With a grin on his face and the team's prized Broadway hat on his head, Dominic Moore kept saying what was in his heart. He repeatedly spoke of owing a debt to his teammates for helping him get through a season that was unimaginably hard. It is safe to say that he has more than made it up to them.
The Rangers have received more than they could have possibly expected from Moore, who sat out all of last season after the death of his wife, Katie, from a rare form of liver cancer. They got someone who stabilized the fourth line, someone who had the nerve to play well when they needed it most. And Thursday night, they got someone to score the only goal in Game 6 and send them to the Stanley Cup Final.
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"Looking back, the early part of the season was definitely not easy for me," said the center, who made his way to the slot, took a perfect feed from Brian Boyle and fired the only shot that beat goalie Dustin Tokarski at 18:07 of the second period. "Taking that much time off, you know it's going to be hard. But I owe a lot to them, and to be in this position with my teammates, being able to play for the Cup, is a great feeling."
If Moore, a free agent last summer, wanted to return to familiar ground, he had plenty of choices. He had played on nine teams. But he really wanted the Rangers, his first team. This truly was home, ever since his first practice in 2003, when he made a big hit that sent a veteran sprawling.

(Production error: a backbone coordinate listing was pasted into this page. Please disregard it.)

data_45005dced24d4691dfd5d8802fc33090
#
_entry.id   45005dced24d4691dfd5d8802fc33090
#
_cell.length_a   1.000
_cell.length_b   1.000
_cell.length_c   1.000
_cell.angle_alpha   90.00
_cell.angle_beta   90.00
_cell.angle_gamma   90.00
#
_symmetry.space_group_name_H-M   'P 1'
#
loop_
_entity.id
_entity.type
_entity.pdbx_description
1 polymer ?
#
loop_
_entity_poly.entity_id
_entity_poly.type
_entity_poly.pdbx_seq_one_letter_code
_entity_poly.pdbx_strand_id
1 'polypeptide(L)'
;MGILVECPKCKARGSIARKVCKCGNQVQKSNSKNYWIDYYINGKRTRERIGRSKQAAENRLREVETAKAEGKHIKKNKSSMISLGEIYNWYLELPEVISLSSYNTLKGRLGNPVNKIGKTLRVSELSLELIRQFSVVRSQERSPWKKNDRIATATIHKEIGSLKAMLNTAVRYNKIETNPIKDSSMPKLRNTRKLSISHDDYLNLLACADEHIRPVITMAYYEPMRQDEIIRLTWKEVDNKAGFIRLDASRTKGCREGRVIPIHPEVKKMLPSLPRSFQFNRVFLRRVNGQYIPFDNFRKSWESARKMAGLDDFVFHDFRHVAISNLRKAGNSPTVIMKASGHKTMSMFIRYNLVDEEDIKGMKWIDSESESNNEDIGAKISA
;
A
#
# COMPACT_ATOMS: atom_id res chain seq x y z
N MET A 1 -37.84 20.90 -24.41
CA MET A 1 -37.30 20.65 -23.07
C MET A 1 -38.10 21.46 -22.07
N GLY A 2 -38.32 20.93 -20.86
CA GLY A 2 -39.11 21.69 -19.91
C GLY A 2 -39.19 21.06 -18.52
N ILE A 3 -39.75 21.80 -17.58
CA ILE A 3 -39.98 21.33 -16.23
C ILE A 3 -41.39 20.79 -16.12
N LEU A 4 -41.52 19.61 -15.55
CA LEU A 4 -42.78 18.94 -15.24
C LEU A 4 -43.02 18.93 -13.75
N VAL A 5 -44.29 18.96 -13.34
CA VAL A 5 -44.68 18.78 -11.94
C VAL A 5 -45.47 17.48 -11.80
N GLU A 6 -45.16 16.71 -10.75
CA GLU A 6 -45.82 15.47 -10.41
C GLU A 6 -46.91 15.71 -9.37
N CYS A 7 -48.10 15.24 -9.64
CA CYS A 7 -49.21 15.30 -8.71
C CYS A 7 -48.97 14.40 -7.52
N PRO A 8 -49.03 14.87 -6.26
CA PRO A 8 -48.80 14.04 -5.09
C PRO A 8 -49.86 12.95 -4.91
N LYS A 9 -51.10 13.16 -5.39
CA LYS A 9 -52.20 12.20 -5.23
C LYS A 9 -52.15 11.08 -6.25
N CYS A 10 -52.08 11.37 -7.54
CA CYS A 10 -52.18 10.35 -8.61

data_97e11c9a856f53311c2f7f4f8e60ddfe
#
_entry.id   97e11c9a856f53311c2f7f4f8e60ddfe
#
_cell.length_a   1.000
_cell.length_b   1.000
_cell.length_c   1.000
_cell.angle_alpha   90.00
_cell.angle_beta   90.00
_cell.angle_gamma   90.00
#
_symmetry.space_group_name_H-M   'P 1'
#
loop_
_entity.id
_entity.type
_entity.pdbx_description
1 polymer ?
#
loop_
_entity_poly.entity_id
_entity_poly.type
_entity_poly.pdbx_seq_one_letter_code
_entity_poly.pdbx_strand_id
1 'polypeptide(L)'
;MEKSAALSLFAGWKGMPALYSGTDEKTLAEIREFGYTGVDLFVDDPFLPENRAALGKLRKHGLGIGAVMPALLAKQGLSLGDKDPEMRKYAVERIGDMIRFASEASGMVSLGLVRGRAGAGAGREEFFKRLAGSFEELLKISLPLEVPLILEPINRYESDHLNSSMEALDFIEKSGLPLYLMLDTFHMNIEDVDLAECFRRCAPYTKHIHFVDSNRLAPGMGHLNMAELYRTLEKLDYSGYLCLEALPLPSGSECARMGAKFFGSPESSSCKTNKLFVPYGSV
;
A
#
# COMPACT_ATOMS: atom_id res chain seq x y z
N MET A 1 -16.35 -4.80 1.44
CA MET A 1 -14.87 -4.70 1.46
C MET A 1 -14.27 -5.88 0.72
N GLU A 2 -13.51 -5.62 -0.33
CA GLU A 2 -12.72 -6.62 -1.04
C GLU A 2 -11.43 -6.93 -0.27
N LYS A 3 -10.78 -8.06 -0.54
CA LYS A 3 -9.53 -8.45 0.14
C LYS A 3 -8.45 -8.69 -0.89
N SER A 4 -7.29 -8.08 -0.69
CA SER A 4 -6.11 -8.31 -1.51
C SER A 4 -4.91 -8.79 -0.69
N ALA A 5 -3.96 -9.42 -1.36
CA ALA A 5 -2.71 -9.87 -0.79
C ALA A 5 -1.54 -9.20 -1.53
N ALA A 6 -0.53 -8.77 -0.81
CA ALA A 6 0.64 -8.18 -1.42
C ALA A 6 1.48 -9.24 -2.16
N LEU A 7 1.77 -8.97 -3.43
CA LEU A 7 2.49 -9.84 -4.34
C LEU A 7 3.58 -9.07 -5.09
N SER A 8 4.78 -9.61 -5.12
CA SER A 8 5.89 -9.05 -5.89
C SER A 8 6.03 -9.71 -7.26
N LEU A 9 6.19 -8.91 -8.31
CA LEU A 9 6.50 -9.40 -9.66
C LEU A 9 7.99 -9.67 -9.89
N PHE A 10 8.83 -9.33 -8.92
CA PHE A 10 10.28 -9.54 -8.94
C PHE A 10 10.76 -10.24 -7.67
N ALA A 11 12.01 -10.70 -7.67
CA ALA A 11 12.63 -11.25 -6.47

The veteran was Mark Messier. Fortunately for Moore, he took it in stride, admiring a kid trying to make his way.
"I started my career here and it's always been a special place for me," Moore said Thursday night. "I really enjoyed my time here and obviously Hank is a good friend."
On this occasion, Moore was voted the No. 1 star even above his buddy Hank, goalie Henrik Lundqvist. Moore said he could see all of this coming, even when hardly anyone else could. "It's a team that has all the ingredients," he said.
It was no shock to the Rangers that it was Moore who delivered. "He's not afraid of big moments,'' Marc Staal said, "and every time we've had a big game, he has stepped up with a great performance. He's a guy who talks about it a lot, too, not being afraid to make mistakes."
Fear can't put a glove on a guy who has had his hand squeezed by his wife in her final moments. He runs the Katie Moore Foundation for families of patients with rare forms of cancer.
He is a rock foundation for the Rangers, too. "It's been a pretty amazing journey," he said. "So far."